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OECD Predicts Recession For Some

  • December 3rd, 2008
  • Posted by Daniel Challis

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Australia will be one of the few industrialised countries to avoid a recession next year according to the Paris-based Organisation for Economic Cooperation and Development (OECD).

The OECD released an Economic Outlook last Tuesday that predicts 21 of the 30 member economies of the OECD will go through a prolonged recession not seen since the beginning of the 1980s.

AUSTRALIA’S ECONOMY WILL CONTINUE TO GROW

The OECD predicted Australia’s economy would grow by 1.7%; a figure just under Treasurer Wayne Swan’s forecast of two percent growth.

Unemployment however was likely to increase up to 6% by 2010 and inflation might dip below 3% by the same year.

The OECD also predicted that house prices might fall sharply and affect consumer spending, due to the common practice of using house equity to pay for other consumer goods.

Mr Swan said that despite the predictions, Australia was better placed than most countries to weather the difficult global economic conditions.

He said there were underlying strengths that underpinned the Australian economy despite the particular risk of the decline in trade and a weakening Chinese economy.

Some of the other countries to dodge a recession according to the OECD are Norway, Greece and some east European countries.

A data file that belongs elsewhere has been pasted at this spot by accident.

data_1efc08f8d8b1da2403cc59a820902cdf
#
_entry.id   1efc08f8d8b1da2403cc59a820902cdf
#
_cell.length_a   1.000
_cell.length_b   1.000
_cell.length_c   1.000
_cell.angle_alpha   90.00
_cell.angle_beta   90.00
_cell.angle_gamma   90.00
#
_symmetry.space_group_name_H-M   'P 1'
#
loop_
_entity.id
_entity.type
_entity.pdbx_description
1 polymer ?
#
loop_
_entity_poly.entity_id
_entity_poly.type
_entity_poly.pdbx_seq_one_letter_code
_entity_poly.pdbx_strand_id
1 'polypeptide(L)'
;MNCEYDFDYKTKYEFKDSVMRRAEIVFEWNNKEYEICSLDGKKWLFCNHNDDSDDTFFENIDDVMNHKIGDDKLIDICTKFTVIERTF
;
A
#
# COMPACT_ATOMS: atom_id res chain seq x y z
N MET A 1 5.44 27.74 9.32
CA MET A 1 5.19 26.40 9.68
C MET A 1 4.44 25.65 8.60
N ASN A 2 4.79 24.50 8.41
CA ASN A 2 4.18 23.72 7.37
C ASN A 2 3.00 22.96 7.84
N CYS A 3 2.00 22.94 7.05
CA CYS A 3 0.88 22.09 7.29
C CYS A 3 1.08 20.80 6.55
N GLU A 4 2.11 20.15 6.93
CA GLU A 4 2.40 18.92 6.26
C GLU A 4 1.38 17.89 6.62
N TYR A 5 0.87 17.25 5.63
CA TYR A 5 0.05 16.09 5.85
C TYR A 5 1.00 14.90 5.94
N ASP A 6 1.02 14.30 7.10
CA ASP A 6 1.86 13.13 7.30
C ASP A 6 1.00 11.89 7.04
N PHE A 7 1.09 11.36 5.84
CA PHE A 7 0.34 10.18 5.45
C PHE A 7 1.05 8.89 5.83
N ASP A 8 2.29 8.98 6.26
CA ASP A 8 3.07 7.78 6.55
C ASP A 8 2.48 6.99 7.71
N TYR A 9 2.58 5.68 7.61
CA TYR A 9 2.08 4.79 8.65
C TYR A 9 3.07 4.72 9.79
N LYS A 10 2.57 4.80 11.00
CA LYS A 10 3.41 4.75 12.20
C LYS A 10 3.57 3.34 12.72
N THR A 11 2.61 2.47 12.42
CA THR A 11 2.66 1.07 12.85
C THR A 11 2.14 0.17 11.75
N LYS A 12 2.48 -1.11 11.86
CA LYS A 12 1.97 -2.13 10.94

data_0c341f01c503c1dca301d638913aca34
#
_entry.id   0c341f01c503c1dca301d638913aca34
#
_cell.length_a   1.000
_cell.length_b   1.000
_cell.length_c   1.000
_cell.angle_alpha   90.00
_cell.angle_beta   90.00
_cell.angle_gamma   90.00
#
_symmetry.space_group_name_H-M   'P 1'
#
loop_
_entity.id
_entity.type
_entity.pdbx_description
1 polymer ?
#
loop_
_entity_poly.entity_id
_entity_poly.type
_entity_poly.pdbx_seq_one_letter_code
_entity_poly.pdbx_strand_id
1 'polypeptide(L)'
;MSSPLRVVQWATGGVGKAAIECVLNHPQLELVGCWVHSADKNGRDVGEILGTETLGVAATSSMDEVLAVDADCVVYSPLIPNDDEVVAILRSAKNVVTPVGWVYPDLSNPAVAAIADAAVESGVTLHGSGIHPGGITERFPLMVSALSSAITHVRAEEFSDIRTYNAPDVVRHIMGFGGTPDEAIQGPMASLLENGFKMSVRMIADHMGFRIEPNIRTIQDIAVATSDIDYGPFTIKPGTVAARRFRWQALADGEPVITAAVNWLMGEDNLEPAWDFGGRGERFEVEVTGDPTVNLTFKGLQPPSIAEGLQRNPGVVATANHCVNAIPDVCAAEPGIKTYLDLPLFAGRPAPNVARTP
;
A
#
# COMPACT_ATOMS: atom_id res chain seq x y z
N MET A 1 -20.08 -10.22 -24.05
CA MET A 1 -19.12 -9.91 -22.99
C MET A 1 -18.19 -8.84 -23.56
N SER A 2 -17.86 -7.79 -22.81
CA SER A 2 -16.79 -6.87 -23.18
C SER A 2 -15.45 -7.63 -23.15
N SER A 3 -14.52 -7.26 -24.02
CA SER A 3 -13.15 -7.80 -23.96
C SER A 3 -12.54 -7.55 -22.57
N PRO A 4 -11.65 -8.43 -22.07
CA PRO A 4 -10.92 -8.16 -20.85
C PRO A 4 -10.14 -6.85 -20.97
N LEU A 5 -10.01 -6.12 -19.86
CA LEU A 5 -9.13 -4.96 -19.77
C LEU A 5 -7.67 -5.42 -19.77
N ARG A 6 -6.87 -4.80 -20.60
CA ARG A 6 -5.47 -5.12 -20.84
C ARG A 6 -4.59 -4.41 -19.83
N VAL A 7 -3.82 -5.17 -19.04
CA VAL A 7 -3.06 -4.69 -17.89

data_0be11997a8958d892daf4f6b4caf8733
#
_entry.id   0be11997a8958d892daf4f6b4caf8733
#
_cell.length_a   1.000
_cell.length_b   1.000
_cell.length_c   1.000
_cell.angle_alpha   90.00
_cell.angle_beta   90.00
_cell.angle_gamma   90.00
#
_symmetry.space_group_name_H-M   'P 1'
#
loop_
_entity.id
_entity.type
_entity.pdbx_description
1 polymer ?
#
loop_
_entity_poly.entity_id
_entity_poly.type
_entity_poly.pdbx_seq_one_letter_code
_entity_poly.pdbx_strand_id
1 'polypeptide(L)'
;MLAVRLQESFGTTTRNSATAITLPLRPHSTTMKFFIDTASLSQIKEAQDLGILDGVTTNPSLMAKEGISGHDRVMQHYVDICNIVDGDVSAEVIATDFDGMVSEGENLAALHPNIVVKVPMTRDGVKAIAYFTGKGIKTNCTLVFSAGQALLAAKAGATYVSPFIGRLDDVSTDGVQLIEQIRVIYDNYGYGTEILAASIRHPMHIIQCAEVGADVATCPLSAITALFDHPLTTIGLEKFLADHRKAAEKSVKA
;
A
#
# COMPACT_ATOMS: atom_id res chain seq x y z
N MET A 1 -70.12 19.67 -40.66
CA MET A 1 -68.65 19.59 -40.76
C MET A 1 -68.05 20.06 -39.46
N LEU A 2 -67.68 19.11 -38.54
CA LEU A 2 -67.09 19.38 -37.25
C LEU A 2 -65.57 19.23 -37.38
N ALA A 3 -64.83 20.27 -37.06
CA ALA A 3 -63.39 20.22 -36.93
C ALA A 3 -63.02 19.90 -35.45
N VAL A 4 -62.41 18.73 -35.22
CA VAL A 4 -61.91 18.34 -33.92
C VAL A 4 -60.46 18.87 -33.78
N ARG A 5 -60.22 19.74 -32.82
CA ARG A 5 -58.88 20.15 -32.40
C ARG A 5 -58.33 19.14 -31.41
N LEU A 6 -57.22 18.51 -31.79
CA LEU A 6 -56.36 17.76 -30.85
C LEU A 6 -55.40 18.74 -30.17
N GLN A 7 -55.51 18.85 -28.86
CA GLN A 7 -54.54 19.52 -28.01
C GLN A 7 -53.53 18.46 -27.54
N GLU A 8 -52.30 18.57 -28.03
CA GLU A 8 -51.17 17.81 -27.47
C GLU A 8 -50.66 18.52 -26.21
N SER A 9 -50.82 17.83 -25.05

EUROZONE ECONOMIC DOWNTURN

The OECD has forecast four consecutive quarters of contracting output for the 15-nation Eurozone, as growth is set to shrink 0.6% by next year.

Gross domestic product growth in the UK is down to 0.8% and is likely to stay around this amount up until 2010 despite a minor recovery in the second half of 2009.

Other European countries experiencing a similar economic downturn partly due to falling house prices include Spain, Turkey, Hungary, Iceland and Ireland.

The OECD said economic activity would continue to fall in the Eurozone due to the negative effects of pressure on incomes, house prices, consumption and investment.

Unemployment is also set to grow within the 30 OECD member countries from 34 million to 42 million within the next two years.

Chief OECD economist, Klaus Schmidt-Hebbel said reform of financial market supervision and regulation is clearly necessary to build a more resilient financial system and combat unemployment.

“Our efforts need to focus on identifying the market imperfections that gave rise to the incentives for excess risk taking and high leverage, as well as regulatory failures that together caused this unprecedented global financial crisis,” he said.

Reference:

OECD Economic Outlook no. 84, Paris, 25.11.08.
http://www.oecd.org/dataoecd/41/33/35755962.pdf, (25.11.08).

OECD Economic Outlook for Australia.
http://www.oecd.org/dataoecd/7/0/20209193.pdf, (25.11.08). 

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